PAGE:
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Alkyone days

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What are the "Alkyone Days"?

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Alkyonides days are called those days of January, which have good weather and sunshine. It is an ancient Greek name, which comes from Aristotle.
Meteorologically it is explained by the equalization of barometric pressures between southern and northern Europe, while mythologically there are very beautiful stories about this phenomenon.
From a pure meteorological point of view, alkyonides days, as days of summer are explained by the fact that the latitude that lies in Greece up to the latitude, mainly in northeastern Europe, during the winter period, is the same barometric pressure (equation of pressure) no winds are generated and the weather is cold and sunny due to the anticyclonic situation.
But that does not mean that every year there are Alkyonides days. There are also years that were totally missing, as in 1947, but their start and end dates and duration are not stabile. Most commonly, however, they cover almost the second half of January. Still, others insist that they spend their 14-day days, from December 15th to February 15th in Greece, at the heart of the winter.

The bird Alkyon (kingfisher)

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The Alkyonides days have been named after the seabird Alkyone, which has its eggs in those days. Alkyone, according to tradition, is a bird that symbolises tranquility, protection and calm of the sea. Although a migratory bird, does not leave, but it comes in the autumn and leaves early March. He bore his eggs in the slits of the rocks of the sea.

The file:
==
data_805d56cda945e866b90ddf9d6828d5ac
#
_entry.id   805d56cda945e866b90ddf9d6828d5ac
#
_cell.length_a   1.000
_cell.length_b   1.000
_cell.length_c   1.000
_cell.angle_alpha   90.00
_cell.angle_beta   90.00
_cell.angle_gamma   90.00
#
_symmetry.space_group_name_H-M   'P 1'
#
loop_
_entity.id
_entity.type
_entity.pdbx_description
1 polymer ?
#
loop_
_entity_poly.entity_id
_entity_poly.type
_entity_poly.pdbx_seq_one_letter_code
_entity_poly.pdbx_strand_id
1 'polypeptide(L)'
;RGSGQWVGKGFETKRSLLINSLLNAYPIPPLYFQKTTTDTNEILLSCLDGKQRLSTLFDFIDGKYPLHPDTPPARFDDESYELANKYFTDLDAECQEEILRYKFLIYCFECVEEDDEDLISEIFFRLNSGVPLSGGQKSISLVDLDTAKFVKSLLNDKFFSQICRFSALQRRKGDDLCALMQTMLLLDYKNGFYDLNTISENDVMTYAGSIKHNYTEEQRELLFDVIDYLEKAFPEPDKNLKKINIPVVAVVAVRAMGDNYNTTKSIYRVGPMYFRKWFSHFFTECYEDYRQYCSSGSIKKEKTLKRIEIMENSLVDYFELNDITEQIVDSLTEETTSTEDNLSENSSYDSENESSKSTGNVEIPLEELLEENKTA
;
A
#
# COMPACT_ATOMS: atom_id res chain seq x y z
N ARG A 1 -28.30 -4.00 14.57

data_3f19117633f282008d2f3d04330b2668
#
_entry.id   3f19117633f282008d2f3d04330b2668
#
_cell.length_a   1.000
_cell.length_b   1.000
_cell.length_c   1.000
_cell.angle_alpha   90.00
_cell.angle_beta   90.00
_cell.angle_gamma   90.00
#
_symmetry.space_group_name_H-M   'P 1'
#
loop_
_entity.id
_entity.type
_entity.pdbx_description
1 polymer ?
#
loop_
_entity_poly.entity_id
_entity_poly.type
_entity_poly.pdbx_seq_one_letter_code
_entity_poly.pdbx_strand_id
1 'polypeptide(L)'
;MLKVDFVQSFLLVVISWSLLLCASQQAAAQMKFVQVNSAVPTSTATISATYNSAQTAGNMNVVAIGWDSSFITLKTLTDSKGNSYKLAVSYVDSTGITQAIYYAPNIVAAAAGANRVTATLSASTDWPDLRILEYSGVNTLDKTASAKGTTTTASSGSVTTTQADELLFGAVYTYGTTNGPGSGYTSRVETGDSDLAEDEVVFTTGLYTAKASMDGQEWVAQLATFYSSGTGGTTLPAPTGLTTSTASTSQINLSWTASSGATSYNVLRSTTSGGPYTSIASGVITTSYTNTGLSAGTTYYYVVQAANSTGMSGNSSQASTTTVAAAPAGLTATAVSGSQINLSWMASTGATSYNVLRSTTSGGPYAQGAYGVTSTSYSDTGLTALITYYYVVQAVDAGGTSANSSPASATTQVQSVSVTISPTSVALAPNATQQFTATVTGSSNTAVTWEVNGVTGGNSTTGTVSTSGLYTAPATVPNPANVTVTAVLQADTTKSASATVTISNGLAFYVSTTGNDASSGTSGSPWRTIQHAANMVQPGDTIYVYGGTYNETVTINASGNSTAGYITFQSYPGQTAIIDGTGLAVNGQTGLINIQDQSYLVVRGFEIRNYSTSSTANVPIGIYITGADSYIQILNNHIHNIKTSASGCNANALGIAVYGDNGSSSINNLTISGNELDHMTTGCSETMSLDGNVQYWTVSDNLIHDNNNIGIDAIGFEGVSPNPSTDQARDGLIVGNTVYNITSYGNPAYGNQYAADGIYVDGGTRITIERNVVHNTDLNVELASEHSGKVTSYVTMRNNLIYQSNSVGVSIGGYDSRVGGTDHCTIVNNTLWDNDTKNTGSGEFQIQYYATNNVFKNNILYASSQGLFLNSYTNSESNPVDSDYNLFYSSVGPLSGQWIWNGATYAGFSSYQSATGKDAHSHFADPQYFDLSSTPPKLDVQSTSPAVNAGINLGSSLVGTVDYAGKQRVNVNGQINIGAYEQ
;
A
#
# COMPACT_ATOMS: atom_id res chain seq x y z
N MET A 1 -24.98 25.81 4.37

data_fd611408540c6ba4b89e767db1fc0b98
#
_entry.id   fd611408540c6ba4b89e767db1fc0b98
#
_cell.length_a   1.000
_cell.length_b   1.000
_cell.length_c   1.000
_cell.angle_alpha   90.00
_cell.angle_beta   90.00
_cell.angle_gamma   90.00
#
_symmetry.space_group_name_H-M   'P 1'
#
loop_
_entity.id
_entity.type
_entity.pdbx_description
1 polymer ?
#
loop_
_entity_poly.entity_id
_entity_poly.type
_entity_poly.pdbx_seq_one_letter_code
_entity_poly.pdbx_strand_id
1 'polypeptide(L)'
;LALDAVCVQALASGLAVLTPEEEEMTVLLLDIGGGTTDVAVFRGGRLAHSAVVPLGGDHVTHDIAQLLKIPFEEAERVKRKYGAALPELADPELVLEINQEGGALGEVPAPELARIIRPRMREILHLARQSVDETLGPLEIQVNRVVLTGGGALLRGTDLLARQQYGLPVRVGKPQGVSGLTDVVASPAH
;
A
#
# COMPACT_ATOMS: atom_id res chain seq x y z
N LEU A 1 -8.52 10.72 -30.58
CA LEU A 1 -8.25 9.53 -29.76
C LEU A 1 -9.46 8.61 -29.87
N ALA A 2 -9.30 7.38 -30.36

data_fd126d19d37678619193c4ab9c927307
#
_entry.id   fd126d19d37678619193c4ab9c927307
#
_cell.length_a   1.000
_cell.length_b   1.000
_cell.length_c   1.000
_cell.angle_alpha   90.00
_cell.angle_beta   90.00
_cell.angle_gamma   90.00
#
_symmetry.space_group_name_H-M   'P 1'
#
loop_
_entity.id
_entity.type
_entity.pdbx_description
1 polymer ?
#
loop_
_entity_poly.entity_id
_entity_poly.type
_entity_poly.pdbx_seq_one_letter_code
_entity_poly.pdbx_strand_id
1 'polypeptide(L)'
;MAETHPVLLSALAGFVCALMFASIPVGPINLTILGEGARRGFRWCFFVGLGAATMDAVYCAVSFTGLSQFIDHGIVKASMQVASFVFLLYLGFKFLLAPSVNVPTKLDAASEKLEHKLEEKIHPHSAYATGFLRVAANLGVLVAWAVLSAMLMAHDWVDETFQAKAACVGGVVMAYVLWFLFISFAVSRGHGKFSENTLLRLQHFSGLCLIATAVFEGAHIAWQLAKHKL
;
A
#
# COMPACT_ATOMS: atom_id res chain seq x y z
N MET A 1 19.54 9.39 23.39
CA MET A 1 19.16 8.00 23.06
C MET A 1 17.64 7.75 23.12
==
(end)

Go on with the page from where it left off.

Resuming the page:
According to a medieval myth, the color of Alkyone at the beginning was grey, but when the biblical cataclysm flew high, her chest turned red from the sun, while her back was blue in the colour of the sky.
For the Alcyon conjugal belief, it is reported that when Alcyon's husband is older and can no longer fly, then the sister Alcyone takes him on her shoulders and always transfers with him, feeds him and treats him as death.

The legend of Alkyone

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According to Greek mythology, Alkyone was the daughter of Aeolus, the god of the winds. She lived on the shores of the sea with her husband, Kikuka, and they felt so loved and happy that they likened themselves to the pair of gods, Zeus and Hera. For their disobedience, however, Zeus was so angry that she transformed Kikuka into a vulture. Alkyone, without knowing what had happened, was running everywhere to find her beloved husband. The gods of Olympus regretted her and transformed her to the seabird Alkyone, who seems to be looking in the seas to find her lost husband.
But the misery of Alkyone did not stop there. Unlike the other birds that gave birth in the spring or in the summertime, Alkyone was born in gravity, so the raging waves of her sea grabbed the eggs or the newborn birds, making her hopeless. Once again, the gods of Olympus were saddened and Zeus ordered for 15 days in January to cut the winds and the sun to heat nature so that Alkyone could kick the eggs and the birds to fly.

Alkyonides Days as a message of optimism 

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Nature shows us that everything is an alternation of situations: good and bad, bad weather (winter) and good weather (summer), life and death. All of this shows us that we live in a miracle we call "life." Alkylonides days, if we see them symbolically, carry a very optimistic message, that even in the "burden" there will be circumstances that will give us strength and courage, however difficult things are, so hopeful to wait for "spring" and the arrival of "summer", literally and metaphorically.

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